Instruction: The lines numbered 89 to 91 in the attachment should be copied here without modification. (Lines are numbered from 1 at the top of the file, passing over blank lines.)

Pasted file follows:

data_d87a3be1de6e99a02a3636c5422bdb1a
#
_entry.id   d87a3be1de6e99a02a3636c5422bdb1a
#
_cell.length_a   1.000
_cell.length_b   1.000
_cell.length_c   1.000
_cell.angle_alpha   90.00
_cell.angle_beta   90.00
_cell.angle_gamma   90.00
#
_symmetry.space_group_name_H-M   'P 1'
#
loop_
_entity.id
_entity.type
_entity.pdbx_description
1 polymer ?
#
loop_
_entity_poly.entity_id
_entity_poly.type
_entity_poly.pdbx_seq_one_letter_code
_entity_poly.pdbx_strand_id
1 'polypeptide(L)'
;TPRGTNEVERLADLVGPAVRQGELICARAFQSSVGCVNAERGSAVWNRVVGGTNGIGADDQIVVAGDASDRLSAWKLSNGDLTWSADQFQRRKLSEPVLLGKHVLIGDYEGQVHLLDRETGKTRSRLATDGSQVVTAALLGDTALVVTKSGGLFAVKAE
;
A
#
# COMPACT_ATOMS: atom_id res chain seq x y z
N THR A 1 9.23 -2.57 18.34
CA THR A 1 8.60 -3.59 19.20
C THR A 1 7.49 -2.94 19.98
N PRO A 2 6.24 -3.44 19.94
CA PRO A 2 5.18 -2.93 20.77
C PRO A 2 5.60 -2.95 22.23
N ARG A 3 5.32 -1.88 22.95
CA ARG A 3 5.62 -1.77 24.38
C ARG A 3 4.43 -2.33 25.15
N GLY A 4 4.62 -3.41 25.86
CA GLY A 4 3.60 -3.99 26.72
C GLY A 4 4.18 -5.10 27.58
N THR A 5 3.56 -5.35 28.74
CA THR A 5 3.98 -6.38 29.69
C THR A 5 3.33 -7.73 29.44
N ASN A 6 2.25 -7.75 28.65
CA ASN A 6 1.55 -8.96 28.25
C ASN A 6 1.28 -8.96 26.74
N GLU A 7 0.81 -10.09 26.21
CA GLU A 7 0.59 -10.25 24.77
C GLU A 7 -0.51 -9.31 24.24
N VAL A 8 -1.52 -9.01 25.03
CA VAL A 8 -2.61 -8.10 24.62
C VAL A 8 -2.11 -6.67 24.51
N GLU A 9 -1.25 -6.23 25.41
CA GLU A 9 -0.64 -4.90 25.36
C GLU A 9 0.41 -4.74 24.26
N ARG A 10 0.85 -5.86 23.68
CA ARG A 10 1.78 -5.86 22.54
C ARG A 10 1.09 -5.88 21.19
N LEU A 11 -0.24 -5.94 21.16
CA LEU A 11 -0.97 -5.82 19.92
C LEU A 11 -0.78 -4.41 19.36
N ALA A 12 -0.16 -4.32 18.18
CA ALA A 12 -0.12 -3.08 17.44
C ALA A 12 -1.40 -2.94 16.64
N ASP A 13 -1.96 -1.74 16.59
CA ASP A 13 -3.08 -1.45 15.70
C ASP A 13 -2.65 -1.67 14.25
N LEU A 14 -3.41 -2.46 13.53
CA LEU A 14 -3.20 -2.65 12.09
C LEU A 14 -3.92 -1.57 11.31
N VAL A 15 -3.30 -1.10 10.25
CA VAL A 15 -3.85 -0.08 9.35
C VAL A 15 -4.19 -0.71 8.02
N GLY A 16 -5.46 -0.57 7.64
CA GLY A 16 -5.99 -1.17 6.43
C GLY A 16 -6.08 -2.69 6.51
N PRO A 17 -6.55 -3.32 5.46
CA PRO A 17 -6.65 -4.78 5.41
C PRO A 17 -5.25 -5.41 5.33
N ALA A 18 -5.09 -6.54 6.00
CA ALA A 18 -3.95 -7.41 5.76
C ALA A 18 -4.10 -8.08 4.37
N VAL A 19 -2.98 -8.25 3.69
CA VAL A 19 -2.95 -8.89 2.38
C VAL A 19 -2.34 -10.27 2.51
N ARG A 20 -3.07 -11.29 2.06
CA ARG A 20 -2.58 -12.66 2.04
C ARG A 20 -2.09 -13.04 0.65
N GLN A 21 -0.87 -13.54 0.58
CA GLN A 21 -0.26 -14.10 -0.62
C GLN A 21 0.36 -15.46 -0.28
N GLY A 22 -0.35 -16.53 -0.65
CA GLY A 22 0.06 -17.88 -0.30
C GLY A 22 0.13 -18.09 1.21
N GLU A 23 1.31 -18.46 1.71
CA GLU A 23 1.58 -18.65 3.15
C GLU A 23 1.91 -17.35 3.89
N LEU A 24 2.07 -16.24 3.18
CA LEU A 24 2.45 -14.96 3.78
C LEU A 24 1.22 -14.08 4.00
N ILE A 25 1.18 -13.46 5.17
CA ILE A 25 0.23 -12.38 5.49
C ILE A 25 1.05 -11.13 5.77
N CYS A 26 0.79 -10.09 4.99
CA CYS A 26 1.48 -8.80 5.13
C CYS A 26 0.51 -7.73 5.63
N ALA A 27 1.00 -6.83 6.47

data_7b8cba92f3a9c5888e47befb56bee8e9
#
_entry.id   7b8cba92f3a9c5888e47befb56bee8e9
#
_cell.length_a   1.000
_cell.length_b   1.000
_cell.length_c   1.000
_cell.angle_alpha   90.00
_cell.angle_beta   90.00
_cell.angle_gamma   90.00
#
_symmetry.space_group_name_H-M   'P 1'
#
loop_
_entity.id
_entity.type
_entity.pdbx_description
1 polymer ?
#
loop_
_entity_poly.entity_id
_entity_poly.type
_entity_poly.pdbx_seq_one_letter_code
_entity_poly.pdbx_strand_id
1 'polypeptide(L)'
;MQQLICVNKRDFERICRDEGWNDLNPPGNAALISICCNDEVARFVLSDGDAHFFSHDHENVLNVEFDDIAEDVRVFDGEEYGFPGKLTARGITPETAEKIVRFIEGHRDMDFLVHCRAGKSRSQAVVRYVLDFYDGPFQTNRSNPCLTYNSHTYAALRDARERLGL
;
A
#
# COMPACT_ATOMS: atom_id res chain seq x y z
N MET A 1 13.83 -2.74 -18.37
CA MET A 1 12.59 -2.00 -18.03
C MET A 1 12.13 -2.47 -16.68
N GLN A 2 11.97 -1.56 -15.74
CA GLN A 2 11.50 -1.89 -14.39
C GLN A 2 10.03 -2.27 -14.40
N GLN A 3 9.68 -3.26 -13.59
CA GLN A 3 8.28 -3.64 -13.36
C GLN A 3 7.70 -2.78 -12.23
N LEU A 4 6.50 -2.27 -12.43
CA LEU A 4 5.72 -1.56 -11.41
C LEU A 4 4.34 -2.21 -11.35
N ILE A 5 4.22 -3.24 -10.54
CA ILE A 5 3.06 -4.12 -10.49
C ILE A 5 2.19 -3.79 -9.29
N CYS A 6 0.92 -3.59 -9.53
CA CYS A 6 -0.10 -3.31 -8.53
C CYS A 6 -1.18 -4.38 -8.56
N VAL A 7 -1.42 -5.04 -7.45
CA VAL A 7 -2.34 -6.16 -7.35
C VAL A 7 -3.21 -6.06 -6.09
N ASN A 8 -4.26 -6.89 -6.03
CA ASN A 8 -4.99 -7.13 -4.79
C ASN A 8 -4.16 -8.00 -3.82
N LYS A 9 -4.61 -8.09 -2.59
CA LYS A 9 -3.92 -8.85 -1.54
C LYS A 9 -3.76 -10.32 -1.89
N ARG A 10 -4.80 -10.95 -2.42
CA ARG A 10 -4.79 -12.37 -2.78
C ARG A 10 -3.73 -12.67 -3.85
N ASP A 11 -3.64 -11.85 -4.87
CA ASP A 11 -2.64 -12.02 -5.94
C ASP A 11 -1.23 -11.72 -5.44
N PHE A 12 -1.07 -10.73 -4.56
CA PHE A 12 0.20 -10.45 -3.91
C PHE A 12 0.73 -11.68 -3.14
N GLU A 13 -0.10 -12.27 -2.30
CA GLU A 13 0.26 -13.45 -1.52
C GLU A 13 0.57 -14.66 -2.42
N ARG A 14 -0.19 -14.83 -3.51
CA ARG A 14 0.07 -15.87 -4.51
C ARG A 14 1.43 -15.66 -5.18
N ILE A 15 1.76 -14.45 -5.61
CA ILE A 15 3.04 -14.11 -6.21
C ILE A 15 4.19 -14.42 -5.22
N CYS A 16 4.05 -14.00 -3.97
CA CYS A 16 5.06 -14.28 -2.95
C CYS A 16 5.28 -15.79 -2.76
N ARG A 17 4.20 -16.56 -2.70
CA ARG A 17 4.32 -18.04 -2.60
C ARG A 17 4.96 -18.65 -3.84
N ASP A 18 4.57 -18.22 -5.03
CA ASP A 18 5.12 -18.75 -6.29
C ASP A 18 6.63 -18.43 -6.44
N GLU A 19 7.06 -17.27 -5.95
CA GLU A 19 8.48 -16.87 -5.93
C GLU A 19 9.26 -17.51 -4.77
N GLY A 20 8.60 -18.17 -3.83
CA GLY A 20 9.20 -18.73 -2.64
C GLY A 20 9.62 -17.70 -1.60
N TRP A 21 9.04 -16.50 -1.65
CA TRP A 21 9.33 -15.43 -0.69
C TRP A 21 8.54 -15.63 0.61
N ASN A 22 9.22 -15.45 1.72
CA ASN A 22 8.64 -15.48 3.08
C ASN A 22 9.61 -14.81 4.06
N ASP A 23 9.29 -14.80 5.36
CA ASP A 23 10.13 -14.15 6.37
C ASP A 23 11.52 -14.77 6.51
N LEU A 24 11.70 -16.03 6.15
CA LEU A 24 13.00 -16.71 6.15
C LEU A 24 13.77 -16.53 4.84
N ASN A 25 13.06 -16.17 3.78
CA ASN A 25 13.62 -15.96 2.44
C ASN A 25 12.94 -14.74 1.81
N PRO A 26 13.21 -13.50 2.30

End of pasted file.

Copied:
CA ARG A 20 -2.58 -12.66 2.04
C ARG A 20 -2.09 -13.04 0.65
N GLN A 21 -0.87 -13.54 0.58